by Adolfo Pesquera
In response to recent federal immigration decisions, labor unions in the construction trades and other fields have been mobilizing to support immigrants working under the Temporary Protected Status program.
In November, two separate decisions were issued by the Department of Homeland Security. The first would end Temporary Protected Status (TPS) for Nicaraguans in 12 months and the second declaration ends the status for Haitians on July 22, 2019.
It is anticipated that DHS will make a decision on the protected status of Hondurans by May 2018.
After the DHS action affecting Nicaraguans, several labor unions joined forces to oppose the deporation of TPS workers.
Iron Workers, the International Union of Painters and Allied Trades (IUPAT), the International Union of Bricklayers & Allied Craftworkers, Unite Here, and the United Food and Commercial Workers launched Working Families United on November 16.
Also backed by the AFL-CIO and an initial fund of $1 million, this campaign is supporting congressional legislation intended to save TPS, which the Trump Administration is trying to eliminate.
Rep. Nydia M. Velázquez, D-New York, introduced H.R. 4253-American Promise Act of 2017 on Nov. 3 to protect from deportation individuals who receive Temporary Protected Status and Deferred Enforced Departure.
“Those in the TPS program are some of our most vulnerable neighbors who have fled natural disasters and political conflict at great personal risk,” Velázquez said. “It would be inhumane to force these families and individuals who have built lives in the U.S. to abruptly leave.”
U.S. Senators Chris Van Hollen and Ben Cardin, both D-Maryland, are the Senate co-sponsors.
IUPAT General President Ken Rigmaiden said the decision on Nicaraguans was “unconscionable, a threat to our economy and undermines the fabric of American Society.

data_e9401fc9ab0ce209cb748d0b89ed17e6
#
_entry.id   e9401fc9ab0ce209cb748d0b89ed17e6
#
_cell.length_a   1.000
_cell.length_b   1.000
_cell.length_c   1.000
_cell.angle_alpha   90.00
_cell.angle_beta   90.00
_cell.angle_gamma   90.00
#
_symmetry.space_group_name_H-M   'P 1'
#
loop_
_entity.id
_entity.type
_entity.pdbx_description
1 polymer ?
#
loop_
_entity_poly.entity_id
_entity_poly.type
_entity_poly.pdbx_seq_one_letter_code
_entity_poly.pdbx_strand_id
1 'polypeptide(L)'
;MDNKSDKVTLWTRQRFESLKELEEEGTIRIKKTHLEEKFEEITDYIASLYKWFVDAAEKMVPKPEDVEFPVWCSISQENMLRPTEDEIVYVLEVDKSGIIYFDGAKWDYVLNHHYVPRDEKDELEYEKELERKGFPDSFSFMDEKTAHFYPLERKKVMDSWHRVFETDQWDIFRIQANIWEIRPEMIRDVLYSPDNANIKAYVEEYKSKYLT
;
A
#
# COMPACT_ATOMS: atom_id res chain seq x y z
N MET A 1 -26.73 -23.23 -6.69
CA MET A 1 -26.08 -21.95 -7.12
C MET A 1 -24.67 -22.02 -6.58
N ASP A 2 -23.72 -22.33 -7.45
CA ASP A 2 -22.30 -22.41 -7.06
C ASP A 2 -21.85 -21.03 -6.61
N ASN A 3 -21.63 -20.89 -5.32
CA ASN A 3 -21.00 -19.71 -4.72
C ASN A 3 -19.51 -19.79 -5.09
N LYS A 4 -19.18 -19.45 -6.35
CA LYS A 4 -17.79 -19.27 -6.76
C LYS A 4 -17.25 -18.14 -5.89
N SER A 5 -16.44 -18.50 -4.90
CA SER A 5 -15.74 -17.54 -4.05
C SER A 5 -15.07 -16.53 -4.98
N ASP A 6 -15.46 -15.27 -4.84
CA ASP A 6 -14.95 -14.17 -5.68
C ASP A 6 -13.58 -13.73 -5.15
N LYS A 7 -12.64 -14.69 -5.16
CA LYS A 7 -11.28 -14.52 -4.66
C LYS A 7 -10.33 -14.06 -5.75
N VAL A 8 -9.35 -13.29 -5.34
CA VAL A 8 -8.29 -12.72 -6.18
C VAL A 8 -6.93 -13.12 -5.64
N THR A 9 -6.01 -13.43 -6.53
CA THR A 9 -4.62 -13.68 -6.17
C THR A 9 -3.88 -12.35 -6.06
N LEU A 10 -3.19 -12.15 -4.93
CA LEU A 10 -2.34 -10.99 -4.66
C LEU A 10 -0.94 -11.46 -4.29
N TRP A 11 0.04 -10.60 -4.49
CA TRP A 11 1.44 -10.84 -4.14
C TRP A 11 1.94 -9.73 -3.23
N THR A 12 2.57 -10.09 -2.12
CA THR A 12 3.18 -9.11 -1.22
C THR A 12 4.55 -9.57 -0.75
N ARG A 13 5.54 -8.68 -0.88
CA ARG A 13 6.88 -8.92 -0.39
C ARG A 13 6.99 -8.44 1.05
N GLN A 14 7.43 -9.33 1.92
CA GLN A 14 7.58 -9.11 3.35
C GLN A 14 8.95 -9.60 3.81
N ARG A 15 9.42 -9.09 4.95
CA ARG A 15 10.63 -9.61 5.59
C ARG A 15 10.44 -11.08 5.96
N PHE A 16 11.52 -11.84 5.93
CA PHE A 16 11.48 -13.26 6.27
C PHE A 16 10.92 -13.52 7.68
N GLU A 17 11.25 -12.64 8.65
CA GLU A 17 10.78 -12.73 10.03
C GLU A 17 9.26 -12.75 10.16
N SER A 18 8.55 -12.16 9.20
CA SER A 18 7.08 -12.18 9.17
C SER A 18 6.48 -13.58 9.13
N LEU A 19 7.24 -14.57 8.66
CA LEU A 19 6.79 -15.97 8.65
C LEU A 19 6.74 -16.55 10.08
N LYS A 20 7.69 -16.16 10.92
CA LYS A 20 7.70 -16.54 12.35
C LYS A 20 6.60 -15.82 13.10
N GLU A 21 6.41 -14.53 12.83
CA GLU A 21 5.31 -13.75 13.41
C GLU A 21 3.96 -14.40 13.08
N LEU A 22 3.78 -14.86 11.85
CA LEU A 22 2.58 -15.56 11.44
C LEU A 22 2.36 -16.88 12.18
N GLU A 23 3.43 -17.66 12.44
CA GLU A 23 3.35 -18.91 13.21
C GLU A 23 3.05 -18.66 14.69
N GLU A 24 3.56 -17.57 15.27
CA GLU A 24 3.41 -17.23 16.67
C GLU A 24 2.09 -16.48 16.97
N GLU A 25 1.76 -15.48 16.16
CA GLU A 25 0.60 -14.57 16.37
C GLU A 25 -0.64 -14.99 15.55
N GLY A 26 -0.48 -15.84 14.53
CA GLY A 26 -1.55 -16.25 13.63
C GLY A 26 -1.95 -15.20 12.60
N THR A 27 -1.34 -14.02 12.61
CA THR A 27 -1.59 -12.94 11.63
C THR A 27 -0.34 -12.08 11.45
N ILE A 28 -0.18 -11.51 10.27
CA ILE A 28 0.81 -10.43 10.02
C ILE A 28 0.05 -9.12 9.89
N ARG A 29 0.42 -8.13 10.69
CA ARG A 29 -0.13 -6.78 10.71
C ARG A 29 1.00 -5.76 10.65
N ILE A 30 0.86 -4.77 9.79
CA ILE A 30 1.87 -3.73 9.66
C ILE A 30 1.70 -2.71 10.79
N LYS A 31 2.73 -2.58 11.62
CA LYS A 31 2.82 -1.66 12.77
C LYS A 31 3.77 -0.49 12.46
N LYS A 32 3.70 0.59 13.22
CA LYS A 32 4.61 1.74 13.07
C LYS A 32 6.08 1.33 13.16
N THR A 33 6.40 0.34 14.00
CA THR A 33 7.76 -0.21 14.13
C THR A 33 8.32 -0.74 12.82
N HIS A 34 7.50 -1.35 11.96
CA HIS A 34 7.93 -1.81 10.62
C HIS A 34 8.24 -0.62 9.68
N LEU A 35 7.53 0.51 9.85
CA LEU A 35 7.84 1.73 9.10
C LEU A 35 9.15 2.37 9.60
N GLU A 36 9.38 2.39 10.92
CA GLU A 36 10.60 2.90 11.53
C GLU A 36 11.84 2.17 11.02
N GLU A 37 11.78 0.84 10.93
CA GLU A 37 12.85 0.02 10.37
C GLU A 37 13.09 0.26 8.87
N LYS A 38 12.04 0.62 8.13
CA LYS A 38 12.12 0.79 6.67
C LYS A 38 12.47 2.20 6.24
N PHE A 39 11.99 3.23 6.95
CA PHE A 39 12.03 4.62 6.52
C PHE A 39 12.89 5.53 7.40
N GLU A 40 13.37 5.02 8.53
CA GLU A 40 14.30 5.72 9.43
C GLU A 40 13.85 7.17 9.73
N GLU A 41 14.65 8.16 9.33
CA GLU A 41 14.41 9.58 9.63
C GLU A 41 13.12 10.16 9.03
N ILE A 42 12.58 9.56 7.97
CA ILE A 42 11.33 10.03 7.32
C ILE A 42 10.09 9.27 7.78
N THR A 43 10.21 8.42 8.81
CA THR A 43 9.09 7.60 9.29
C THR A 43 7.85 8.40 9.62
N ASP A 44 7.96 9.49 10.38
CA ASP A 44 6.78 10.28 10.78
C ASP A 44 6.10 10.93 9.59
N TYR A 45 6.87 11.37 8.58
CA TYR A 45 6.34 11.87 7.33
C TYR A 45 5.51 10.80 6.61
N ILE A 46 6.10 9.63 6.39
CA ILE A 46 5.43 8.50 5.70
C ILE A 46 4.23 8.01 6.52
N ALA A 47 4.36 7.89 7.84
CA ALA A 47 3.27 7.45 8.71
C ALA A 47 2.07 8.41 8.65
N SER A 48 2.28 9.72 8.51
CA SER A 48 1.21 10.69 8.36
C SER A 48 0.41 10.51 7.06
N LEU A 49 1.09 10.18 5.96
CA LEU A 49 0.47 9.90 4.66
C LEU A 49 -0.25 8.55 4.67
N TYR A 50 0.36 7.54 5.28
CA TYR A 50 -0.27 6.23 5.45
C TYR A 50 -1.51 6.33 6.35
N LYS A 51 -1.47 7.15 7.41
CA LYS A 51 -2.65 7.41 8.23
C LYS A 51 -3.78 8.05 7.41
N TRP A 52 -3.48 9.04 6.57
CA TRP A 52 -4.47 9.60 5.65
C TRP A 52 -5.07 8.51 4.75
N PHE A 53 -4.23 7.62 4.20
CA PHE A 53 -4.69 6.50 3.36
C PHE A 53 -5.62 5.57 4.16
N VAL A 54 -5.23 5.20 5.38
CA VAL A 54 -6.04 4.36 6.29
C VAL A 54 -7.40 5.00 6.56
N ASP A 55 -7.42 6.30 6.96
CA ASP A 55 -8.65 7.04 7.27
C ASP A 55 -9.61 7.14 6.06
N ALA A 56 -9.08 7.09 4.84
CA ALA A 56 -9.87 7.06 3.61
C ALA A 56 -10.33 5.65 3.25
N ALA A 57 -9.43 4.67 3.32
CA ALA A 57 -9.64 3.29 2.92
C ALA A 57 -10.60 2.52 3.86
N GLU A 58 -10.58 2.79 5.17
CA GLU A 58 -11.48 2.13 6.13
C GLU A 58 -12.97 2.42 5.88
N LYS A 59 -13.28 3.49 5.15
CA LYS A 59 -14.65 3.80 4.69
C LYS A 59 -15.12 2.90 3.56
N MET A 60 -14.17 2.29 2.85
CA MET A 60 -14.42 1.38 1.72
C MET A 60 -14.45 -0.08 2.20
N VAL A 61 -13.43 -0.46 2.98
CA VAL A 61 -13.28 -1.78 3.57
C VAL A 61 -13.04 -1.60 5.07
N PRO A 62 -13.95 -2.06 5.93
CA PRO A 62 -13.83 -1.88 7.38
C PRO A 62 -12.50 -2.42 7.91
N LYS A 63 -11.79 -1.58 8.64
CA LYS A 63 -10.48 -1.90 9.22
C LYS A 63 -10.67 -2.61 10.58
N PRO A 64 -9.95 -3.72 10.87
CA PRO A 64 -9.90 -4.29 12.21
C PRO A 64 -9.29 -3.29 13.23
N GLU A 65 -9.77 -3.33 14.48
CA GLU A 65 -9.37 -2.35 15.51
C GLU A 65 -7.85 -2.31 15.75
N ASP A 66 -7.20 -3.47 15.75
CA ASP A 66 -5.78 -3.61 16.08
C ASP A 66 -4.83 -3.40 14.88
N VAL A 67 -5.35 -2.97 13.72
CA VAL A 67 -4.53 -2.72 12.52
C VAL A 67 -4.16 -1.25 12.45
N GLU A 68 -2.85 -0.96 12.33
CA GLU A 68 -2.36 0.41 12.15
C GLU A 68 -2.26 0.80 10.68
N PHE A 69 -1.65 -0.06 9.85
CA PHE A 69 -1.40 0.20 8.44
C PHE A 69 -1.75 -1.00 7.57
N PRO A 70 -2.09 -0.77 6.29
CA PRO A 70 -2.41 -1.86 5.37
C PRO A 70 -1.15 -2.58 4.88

“Terminating the status of these workers will have a chilling effect on the construction industry and the ability of developers, contractors and unions to fulfill the workforce needs of that industry. No less than 23 percent of TPS recipients have found gainful employment in the construction industry as union members.
“These workers are documented, pay taxes and ar able to send money home to help rebuild the economics of their homes countries, creating the stability needed for a safe return, just as TPS was established to do.
Citing estimates from the Immigrant Legal Resource Center, Rigmaiden said, “The decision of DHS to terminate TPS would have immediate, expensive ramifications for our country and industry, costing taxpayers $3 billion, a $45 billion reduction in GDP, $6.9 billion reduction in Social Security and Medicare contributions and nealry $1 billion in employer costs combined with an already stressed skilled worker pool.”
Iron Workers said more than 60,000 TPS recipients work in the construction industry and many are ironworkers. This blow to the construction workforce would undercut wage and safety standards for everyone in the industry, the union said.
“We must keep pressure on this administration and this Congress to prevent the cancellation of these programs,” said IW General President Eric Dean. “It’s my hope that we don’t lose sight of the smaller and important programs like TPS and Deferred Action for Child Arrivals program as we move forward and toward a broader goal of citizenship and immigration reform.
“We must leave no one behind. Our union was formed by immigrants. Our union probably has one of the highest percentages of native Americans, but after that, we’re all immigrants and we’re all descendants of immigrants,” Dean said.
Industry icons such as The Walt Disney Company moved the U.S. Chamber of Commerce to publicly appeal to DHS to extend TPS.
There are over 320,000 TPS holders in the United States. Many have been here for decades and have raised families that include U.S.-born children.
There are 10 nations currently designated for TPS: El Salvador, Haiti, Honduras, Nepal, Nicaragua, Somalia, Sudan, South Sudan, Syria and Yemen. However, El Salvador, Haiti and Honduras represent the largest number of TPS holders.
TPS recipients are heavily concentrated in six states: California, Texas, Florida, New York, Maryland and Virginia.
According to the Center for Migration Studies, there are 19 states that have more than 1,000 TPS recipients from El Salvador, Haiti and/or Honduras.